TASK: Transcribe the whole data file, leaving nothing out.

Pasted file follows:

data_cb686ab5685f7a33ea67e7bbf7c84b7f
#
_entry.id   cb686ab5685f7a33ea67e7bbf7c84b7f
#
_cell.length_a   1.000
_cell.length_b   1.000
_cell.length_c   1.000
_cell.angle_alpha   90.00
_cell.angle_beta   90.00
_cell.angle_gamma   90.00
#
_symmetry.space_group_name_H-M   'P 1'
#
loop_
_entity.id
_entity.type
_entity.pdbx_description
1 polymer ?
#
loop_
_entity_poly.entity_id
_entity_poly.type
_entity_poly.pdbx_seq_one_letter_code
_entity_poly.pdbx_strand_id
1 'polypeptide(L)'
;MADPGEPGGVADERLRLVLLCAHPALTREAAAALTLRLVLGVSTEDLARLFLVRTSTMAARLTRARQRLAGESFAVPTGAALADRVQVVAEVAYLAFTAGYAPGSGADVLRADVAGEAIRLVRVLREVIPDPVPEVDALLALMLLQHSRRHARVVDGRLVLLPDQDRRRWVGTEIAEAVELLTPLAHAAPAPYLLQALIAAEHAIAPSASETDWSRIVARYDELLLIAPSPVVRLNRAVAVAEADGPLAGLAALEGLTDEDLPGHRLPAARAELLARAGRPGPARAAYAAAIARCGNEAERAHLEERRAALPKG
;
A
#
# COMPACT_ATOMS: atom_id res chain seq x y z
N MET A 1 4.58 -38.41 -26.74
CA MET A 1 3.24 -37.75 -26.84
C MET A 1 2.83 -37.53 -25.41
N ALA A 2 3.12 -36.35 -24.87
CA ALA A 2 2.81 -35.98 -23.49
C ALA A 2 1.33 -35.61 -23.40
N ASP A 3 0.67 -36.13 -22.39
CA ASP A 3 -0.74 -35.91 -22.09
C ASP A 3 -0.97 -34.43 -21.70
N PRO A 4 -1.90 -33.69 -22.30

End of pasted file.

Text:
data_cb686ab5685f7a33ea67e7bbf7c84b7f
#
_entry.id   cb686ab5685f7a33ea67e7bbf7c84b7f
#
_cell.length_a   1.000
_cell.length_b   1.000
_cell.length_c   1.000
_cell.angle_alpha   90.00
_cell.angle_beta   90.00
_cell.angle_gamma   90.00
#
_symmetry.space_group_name_H-M   'P 1'
#
loop_
_entity.id
_entity.type
_entity.pdbx_description
1 polymer ?
#
loop_
_entity_poly.entity_id
_entity_poly.type
_entity_poly.pdbx_seq_one_letter_code
_entity_poly.pdbx_strand_id
1 'polypeptide(L)'
;MADPGEPGGVADERLRLVLLCAHPALTREAAAALTLRLVLGVSTEDLARLFLVRTSTMAARLTRARQRLAGESFAVPTGAALADRVQVVAEVAYLAFTAGYAPGSGADVLRADVAGEAIRLVRVLREVIPDPVPEVDALLALMLLQHSRRHARVVDGRLVLLPDQDRRRWVGTEIAEAVELLTPLAHAAPAPYLLQALIAAEHAIAPSASETDWSRIVARYDELLLIAPSPVVRLNRAVAVAEADGPLAGLAALEGLTDEDLPGHRLPAARAELLARAGRPGPARAAYAAAIARCGNEAERAHLEERRAALPKG
;
A
#
# COMPACT_ATOMS: atom_id res chain seq x y z
N MET A 1 4.58 -38.41 -26.74
CA MET A 1 3.24 -37.75 -26.84
C MET A 1 2.83 -37.53 -25.41
N ALA A 2 3.12 -36.35 -24.87
CA ALA A 2 2.81 -35.98 -23.49
C ALA A 2 1.33 -35.61 -23.40
N ASP A 3 0.67 -36.13 -22.39
CA ASP A 3 -0.74 -35.91 -22.09
C ASP A 3 -0.97 -34.43 -21.70
N PRO A 4 -1.90 -33.69 -22.30